In my last job (which I quit due to inadequate staffing), I had 30 patients to take care of, 60 while the other nurse was at lunch. Our CNAs had 10 residents each, sometimes up to 20. The facility was a combination rehab/long-term-care facility. Approximately 1/3 of my residents were also Alzheimers and/or psychiatric residents. These residents required almost continual supervision. Even if I wanted to, there was no way I could do bedmaking, bedpans, etc. :uhoh21: Still, I did do these things when I had to - but that time cut into my required tasks as a nurse.
The third floor of this facility has 60 beds, usually full. Evening shift (3-11) has only TWO nurses - that means each nurse must care for THIRTY residents all by herself. At night there is only ONE nurse caring for all SIXTY residents.
The facility meets the hour/ratio requirements by hiring nurses in administrative positions - and counting any moving body with any type of direct care license (even if they aren't taking care of patients), making it seem like there are more nurses than there actually are. They count anyone licensed to do any type of direct care and who is in the building - regardless of the fact that some of those people are administrators, OT/PT/RT, or other staff that are not providing daily direct patient care.
It is logistically IMPOSSIBLE for one nurse to provide competent, adequate, thorough, and truly compassionate nursing care to 30 residents. You can come in early, leave late, skip all meals and breaks, and still not do the things you should be doing, still not give the care the residents deserve.
The formula used for nurse/patient ratios presents skewed results. Regulatory agencies should look directly at how many nurses are taking care of how many patients at any one time, not including staff that are not providing direct care at that time. I think New Hampshire's ratio is 3.7 hours, and HCFA says that a number below 3.5 hours is insufficient to provide adequate care. Cutting it close, aren't we? Recent recommondations are 4.1-4.6, I believe.
Nurses on that floor, with 30 residents each: pass medications, do wound assessment and care, do treatments, catheters, resident assessments, incoming lab/radiology/consult results, call physicians to relay information and request orders, take new orders, enact those orders, stock, receive pharmacy deliveries, assist residents with ADLs, pass meal trays, feed residents, deal with resident family needs, requests for various assistance by residents and/or other staff, and deal with physicians. They answer the phones, monitor, assist, and supervise CNAs, and do a myriad of other tasks and miscellaneous resident care including but not limited to assessment, monitoring meeting social needs, performing treatments, and providing emergency care.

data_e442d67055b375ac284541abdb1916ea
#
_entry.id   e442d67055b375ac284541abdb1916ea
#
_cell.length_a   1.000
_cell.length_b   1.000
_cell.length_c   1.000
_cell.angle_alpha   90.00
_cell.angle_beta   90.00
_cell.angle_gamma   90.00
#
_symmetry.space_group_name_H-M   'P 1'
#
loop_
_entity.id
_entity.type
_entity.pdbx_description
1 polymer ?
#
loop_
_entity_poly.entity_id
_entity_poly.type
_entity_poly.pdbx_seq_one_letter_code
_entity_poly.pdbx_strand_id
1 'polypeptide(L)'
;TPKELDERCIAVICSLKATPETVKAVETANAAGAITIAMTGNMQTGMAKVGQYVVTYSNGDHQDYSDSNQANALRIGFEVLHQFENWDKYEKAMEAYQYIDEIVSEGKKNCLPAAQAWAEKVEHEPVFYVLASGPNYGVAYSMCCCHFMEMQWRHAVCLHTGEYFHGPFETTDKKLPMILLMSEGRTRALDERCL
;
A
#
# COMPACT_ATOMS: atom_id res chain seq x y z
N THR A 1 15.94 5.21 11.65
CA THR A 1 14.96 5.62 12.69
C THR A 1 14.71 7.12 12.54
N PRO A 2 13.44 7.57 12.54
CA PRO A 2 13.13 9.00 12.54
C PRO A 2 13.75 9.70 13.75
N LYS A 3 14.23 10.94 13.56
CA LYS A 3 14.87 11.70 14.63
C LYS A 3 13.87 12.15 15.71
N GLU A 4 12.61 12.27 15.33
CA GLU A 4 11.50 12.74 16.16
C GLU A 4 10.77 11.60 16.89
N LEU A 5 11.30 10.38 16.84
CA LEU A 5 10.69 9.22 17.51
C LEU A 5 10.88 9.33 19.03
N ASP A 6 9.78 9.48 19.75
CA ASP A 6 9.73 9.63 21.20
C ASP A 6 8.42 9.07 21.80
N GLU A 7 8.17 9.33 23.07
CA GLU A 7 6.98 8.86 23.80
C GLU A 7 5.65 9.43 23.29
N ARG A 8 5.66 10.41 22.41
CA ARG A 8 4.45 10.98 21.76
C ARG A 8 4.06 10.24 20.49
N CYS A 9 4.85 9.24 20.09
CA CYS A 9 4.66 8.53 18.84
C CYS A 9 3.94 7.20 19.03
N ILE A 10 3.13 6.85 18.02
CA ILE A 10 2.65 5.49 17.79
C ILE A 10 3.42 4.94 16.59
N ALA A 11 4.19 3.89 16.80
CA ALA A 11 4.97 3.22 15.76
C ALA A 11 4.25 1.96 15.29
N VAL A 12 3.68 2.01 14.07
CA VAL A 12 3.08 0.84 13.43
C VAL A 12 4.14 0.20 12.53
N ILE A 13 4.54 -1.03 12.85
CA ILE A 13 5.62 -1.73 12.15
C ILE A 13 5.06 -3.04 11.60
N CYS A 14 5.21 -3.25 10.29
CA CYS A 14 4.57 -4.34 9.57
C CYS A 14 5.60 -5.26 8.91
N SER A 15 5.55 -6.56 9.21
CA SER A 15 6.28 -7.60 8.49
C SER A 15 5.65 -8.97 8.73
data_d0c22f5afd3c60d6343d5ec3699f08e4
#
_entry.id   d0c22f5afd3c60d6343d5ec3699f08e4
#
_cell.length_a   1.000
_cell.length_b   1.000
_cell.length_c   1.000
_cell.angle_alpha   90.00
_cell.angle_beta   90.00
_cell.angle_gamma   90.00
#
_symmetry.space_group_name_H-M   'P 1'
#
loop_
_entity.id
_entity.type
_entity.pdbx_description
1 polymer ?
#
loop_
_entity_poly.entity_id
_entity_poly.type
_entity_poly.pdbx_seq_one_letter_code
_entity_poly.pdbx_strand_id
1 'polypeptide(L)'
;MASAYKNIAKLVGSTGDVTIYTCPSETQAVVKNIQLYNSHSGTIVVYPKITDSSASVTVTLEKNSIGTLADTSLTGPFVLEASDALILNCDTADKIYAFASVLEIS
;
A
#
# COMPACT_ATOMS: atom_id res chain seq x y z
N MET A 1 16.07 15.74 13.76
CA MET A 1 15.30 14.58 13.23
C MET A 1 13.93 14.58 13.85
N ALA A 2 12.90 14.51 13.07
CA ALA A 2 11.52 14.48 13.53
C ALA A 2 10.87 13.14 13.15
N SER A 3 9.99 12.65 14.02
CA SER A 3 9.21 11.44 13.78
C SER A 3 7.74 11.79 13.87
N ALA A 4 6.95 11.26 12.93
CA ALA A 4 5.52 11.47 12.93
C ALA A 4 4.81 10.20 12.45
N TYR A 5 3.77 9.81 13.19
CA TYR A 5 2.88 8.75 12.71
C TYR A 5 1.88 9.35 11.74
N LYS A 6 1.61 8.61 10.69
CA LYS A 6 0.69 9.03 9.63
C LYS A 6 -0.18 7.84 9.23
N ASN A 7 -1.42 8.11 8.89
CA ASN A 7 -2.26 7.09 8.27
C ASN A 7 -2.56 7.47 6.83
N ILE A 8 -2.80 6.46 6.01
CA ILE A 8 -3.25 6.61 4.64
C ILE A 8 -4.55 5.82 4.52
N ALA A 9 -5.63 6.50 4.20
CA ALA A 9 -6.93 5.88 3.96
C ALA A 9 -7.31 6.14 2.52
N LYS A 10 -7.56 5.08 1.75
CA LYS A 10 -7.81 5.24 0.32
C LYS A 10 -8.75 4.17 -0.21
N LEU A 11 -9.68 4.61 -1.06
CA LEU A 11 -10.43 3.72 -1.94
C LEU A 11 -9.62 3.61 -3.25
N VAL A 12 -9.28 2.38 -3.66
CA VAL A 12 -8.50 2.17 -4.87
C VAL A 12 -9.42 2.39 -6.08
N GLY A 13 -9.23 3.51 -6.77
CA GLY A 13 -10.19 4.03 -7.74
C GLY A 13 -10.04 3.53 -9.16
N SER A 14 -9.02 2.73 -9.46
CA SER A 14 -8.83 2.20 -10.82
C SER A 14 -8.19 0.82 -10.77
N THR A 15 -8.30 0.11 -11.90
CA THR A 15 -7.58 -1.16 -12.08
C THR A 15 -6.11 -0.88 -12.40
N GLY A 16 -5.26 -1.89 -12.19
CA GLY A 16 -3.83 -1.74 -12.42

There is no secretary, unit clerk, charge nurse, or other person to take care of phone calls/faxes/family/orders or the multitude of other tasks necessary behind the scenes (at the nurse's station). A nurse cannot be in the nurse's station, on the telephone, at a med cart, and in a resident room all at the same time!
And of course this doesn't include all of the paperwork and documentation due at the end of the shift. No wonder staff turn over is high and residents receive inadequate care (carefully covered up by administrators and statistics).
At the end of the day, it's the patient that receives inadequate care, it's the nurses that are exhausted, and it's the nurses license on the line should any legal liability result from the care she is unable to give due to inadequate staffing.
Let's see any of the "adminstrators" who are also nurses work the floor for a week and do everything that they continually remind us to do. They can't. Because it's impossible.
I know this for a fact. And I know for a fact that nurses and aides at that facility are signing off on care that they don't actually provide and tasks that they don't actually perform.
30 patients to one nurse is WAY TOO MANY. 20 patients to one nurse is still too many. Hear it from the front lines - in LTC facilities, nurses should have no more than 15 residents - and in hospitals, no more than 5.
Anyone who states otherwise has 1) never worked as a nurse or aide, 2) never been a resident or patient in an understaffed facility, and 3) is not living in reality.
Oh - one final thought. The third floor of that facility, with 60 beds, has only ONE complete set of vital sign equipment! That is ONE tympanogram, ONE oximeter, ONE working BP cuff, NO large or small cuffs, and few if any functioning stethoscopes. No pen lights for neuro checks. No sharps containers in rooms. Only one hand sanitizer dispenser on each hall. In other words, it's BYOE (bring your own equipment). A long list of problems that made it difficult if not impossible to provide good care...
Last edit by Colima on Apr 30, '06